Note – this may or may not apply to you. If it does, great! If not, sorry, but perhaps you can pass it along to someone for whom it does…

Professionally speaking, are you ready to get serious – commit to leadership – take on the responsibility of the bottom line? Excellent! Tune up your putting and hit the batting cage to practice your swing; use company golf and coed softball to showcase your leadership capacity.

I can hear your ugh’s! This is meant to help not be painful. Read on…

Golf is five hours of being ‘on’ and dealing with the unpredictable; making conversation while intimately traversing the course in a tiny cart, contending with bugs and the weather, needing to use the restroom but realizing there doesn’t seem to be one…anywhere. Oh, and taking shots with everyone and their mother looking on, often with side-bets weighting an already charged situation.

Softball is less time-intensive but no less ‘exposing.’ Technically, it’s a team sport but when the ball is hit to you catching it has nothing to do with anyone else, nor does being up to bat late in the game with two outs and needing to get a hit to tie the score. Oh, and you are up to bat because the man batting before you was intentionally walked so to get to you ‘the girl!’ ‘Team’ is loosely relative; it’s only by virtue of everyone wearing the same shirt.

All this with people you want to WOW, but what could be better? And why wouldn’t you want to have the opportunity to shine when it’s a matter of accountability or the bottom line? There’s not a better stage to show your readiness for IT than on the course or field! Here are a few reasons why:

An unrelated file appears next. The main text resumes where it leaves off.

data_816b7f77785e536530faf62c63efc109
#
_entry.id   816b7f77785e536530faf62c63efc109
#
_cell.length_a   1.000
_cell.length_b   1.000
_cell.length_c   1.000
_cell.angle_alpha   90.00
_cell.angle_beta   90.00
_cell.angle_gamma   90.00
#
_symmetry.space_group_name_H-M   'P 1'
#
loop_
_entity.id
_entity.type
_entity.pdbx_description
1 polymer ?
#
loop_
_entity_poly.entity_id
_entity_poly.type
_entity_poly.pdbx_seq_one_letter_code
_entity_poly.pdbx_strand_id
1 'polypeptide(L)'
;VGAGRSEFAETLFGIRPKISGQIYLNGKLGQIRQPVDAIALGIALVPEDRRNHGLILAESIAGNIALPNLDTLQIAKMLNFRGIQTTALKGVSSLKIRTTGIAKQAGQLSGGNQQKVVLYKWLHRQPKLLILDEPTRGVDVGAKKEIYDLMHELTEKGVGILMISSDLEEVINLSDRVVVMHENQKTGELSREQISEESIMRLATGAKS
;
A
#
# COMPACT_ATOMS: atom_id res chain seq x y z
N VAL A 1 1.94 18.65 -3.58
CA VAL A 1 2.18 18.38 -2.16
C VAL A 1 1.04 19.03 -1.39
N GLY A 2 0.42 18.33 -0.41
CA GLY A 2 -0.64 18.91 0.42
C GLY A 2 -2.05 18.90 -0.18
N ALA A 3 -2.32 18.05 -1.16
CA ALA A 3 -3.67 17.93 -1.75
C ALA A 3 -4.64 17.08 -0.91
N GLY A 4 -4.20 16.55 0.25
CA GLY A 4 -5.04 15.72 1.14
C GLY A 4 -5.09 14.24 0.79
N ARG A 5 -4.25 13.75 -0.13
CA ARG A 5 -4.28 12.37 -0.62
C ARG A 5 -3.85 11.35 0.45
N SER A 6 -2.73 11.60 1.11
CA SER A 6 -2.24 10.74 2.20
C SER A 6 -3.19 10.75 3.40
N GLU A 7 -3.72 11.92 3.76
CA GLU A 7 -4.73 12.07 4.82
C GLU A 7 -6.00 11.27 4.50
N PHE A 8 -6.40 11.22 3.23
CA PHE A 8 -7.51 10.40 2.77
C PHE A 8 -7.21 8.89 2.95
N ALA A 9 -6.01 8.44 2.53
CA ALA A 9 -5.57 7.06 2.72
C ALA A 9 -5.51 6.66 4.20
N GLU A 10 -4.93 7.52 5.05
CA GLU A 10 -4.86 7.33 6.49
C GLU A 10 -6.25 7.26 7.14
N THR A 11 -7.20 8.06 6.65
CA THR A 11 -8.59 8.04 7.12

First, corporate leadership (broadly considered) requires dealing with the gamete of emotion that is part and parcel to performance and accountability. Immersing yourself into contexts where it’s all about performance provides an optimal opportunity to first-hand experience its spectrum of reaction, and develop competence in how best to respond to how others react. The frustration, success, discouragement, elation, etc., displayed during golf or softball parallels winning new business, dealing with a chronically difficult client, losing an account or closing a sale. How you respond to employee’s emotions can ultimately determine the bottom line, for it’s your encouragement, support, empathy, etc., that can lessen distractions and keep them focused on the task at hand. This competency is best learned through experience. You can’t gain insight about how to respond to performance emotions unless you spend time in a context that induces performance emotions.